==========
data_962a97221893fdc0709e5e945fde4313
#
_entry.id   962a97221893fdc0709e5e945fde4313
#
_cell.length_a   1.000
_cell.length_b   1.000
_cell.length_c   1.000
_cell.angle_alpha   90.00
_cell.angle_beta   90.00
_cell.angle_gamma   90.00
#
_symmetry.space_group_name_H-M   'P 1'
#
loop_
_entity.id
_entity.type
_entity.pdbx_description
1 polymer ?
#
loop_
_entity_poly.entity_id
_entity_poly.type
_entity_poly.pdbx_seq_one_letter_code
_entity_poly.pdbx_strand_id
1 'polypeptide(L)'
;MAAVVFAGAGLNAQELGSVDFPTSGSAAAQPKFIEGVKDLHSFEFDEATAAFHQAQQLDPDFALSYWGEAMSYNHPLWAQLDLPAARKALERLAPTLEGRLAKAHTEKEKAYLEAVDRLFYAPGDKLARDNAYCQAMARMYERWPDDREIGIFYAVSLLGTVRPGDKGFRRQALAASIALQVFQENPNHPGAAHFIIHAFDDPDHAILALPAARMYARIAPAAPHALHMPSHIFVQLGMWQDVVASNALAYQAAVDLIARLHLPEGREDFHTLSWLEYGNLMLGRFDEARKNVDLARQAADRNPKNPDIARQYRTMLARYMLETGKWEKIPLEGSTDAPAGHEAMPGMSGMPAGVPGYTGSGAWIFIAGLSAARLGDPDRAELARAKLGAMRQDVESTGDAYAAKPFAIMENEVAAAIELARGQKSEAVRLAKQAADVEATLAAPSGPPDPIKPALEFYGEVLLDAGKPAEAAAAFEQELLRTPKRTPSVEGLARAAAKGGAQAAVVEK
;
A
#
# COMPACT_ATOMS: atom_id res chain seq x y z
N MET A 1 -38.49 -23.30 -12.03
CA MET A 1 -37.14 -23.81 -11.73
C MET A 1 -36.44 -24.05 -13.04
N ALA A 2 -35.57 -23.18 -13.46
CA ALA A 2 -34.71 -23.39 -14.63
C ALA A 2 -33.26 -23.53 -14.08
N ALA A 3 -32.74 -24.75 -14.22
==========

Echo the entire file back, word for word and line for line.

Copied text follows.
data_962a97221893fdc0709e5e945fde4313
#
_entry.id   962a97221893fdc0709e5e945fde4313
#
_cell.length_a   1.000
_cell.length_b   1.000
_cell.length_c   1.000
_cell.angle_alpha   90.00
_cell.angle_beta   90.00
_cell.angle_gamma   90.00
#
_symmetry.space_group_name_H-M   'P 1'
#
loop_
_entity.id
_entity.type
_entity.pdbx_description
1 polymer ?
#
loop_
_entity_poly.entity_id
_entity_poly.type
_entity_poly.pdbx_seq_one_letter_code
_entity_poly.pdbx_strand_id
1 'polypeptide(L)'
;MAAVVFAGAGLNAQELGSVDFPTSGSAAAQPKFIEGVKDLHSFEFDEATAAFHQAQQLDPDFALSYWGEAMSYNHPLWAQLDLPAARKALERLAPTLEGRLAKAHTEKEKAYLEAVDRLFYAPGDKLARDNAYCQAMARMYERWPDDREIGIFYAVSLLGTVRPGDKGFRRQALAASIALQVFQENPNHPGAAHFIIHAFDDPDHAILALPAARMYARIAPAAPHALHMPSHIFVQLGMWQDVVASNALAYQAAVDLIARLHLPEGREDFHTLSWLEYGNLMLGRFDEARKNVDLARQAADRNPKNPDIARQYRTMLARYMLETGKWEKIPLEGSTDAPAGHEAMPGMSGMPAGVPGYTGSGAWIFIAGLSAARLGDPDRAELARAKLGAMRQDVESTGDAYAAKPFAIMENEVAAAIELARGQKSEAVRLAKQAADVEATLAAPSGPPDPIKPALEFYGEVLLDAGKPAEAAAAFEQELLRTPKRTPSVEGLARAAAKGGAQAAVVEK
;
A
#
# COMPACT_ATOMS: atom_id res chain seq x y z
N MET A 1 -38.49 -23.30 -12.03
CA MET A 1 -37.14 -23.81 -11.73
C MET A 1 -36.44 -24.05 -13.04
N ALA A 2 -35.57 -23.18 -13.46
CA ALA A 2 -34.71 -23.39 -14.63
C ALA A 2 -33.26 -23.53 -14.08
N ALA A 3 -32.74 -24.75 -14.22